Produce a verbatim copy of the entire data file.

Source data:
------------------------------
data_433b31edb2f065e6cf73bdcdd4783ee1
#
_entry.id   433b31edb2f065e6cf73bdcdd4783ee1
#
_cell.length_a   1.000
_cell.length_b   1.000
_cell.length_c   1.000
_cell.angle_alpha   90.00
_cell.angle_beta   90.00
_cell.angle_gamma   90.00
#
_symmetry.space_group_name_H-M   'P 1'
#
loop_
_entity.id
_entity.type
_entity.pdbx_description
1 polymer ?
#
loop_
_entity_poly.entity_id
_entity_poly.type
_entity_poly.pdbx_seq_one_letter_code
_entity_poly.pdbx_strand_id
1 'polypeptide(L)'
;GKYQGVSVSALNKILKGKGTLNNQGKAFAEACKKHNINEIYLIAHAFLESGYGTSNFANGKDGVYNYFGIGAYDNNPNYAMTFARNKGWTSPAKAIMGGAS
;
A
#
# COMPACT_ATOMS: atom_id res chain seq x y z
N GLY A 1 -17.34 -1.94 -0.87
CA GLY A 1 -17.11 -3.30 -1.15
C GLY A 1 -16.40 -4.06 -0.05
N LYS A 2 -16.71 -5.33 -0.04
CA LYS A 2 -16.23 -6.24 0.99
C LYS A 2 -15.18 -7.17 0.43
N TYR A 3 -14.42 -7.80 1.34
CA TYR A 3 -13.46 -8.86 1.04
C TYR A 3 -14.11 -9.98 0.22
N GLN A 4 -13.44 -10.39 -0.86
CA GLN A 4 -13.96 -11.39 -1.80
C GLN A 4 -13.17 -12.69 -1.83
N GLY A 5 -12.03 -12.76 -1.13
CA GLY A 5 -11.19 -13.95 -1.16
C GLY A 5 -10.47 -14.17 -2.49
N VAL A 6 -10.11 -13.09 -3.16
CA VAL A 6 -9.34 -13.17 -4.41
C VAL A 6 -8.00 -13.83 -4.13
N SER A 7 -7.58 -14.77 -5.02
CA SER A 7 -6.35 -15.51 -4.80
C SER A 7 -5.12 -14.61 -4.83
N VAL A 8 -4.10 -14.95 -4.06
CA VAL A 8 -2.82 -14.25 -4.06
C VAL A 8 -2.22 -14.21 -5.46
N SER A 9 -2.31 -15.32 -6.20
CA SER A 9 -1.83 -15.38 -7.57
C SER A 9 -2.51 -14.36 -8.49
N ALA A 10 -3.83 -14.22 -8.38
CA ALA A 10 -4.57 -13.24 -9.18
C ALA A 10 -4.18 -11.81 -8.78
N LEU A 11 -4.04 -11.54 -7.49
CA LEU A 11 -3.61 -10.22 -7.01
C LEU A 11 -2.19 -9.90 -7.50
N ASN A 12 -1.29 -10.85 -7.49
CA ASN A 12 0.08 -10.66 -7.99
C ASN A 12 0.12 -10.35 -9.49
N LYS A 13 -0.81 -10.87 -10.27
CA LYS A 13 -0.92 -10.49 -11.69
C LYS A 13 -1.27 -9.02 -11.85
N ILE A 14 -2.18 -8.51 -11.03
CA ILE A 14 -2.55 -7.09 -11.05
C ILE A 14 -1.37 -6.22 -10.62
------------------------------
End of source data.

data_433b31edb2f065e6cf73bdcdd4783ee1
#
_entry.id   433b31edb2f065e6cf73bdcdd4783ee1
#
_cell.length_a   1.000
_cell.length_b   1.000
_cell.length_c   1.000
_cell.angle_alpha   90.00
_cell.angle_beta   90.00
_cell.angle_gamma   90.00
#
_symmetry.space_group_name_H-M   'P 1'
#
loop_
_entity.id
_entity.type
_entity.pdbx_description
1 polymer ?
#
loop_
_entity_poly.entity_id
_entity_poly.type
_entity_poly.pdbx_seq_one_letter_code
_entity_poly.pdbx_strand_id
1 'polypeptide(L)'
;GKYQGVSVSALNKILKGKGTLNNQGKAFAEACKKHNINEIYLIAHAFLESGYGTSNFANGKDGVYNYFGIGAYDNNPNYAMTFARNKGWTSPAKAIMGGAS
;
A
#
# COMPACT_ATOMS: atom_id res chain seq x y z
N GLY A 1 -17.34 -1.94 -0.87
CA GLY A 1 -17.11 -3.30 -1.15
C GLY A 1 -16.40 -4.06 -0.05
N LYS A 2 -16.71 -5.33 -0.04
CA LYS A 2 -16.23 -6.24 0.99
C LYS A 2 -15.18 -7.17 0.43
N TYR A 3 -14.42 -7.80 1.34
CA TYR A 3 -13.46 -8.86 1.04
C TYR A 3 -14.11 -9.98 0.22
N GLN A 4 -13.44 -10.39 -0.86
CA GLN A 4 -13.96 -11.39 -1.80
C GLN A 4 -13.17 -12.69 -1.83
N GLY A 5 -12.03 -12.76 -1.13
CA GLY A 5 -11.19 -13.95 -1.16
C GLY A 5 -10.47 -14.17 -2.49
N VAL A 6 -10.11 -13.09 -3.16
CA VAL A 6 -9.34 -13.17 -4.41
C VAL A 6 -8.00 -13.83 -4.13
N SER A 7 -7.58 -14.77 -5.02
CA SER A 7 -6.35 -15.51 -4.80
C SER A 7 -5.12 -14.61 -4.83
N VAL A 8 -4.10 -14.95 -4.06
CA VAL A 8 -2.82 -14.25 -4.06
C VAL A 8 -2.22 -14.21 -5.46
N SER A 9 -2.31 -15.32 -6.20
CA SER A 9 -1.83 -15.38 -7.57
C SER A 9 -2.51 -14.36 -8.49
N ALA A 10 -3.83 -14.22 -8.38
CA ALA A 10 -4.57 -13.24 -9.18
C ALA A 10 -4.18 -11.81 -8.78
N LEU A 11 -4.04 -11.54 -7.49
CA LEU A 11 -3.61 -10.22 -7.01
C LEU A 11 -2.19 -9.90 -7.50
N ASN A 12 -1.29 -10.85 -7.49
CA ASN A 12 0.08 -10.66 -7.99
C ASN A 12 0.12 -10.35 -9.49
N LYS A 13 -0.81 -10.87 -10.27
CA LYS A 13 -0.92 -10.49 -11.69
C LYS A 13 -1.27 -9.02 -11.85
N ILE A 14 -2.18 -8.51 -11.03
CA ILE A 14 -2.55 -7.09 -11.05
C ILE A 14 -1.37 -6.22 -10.62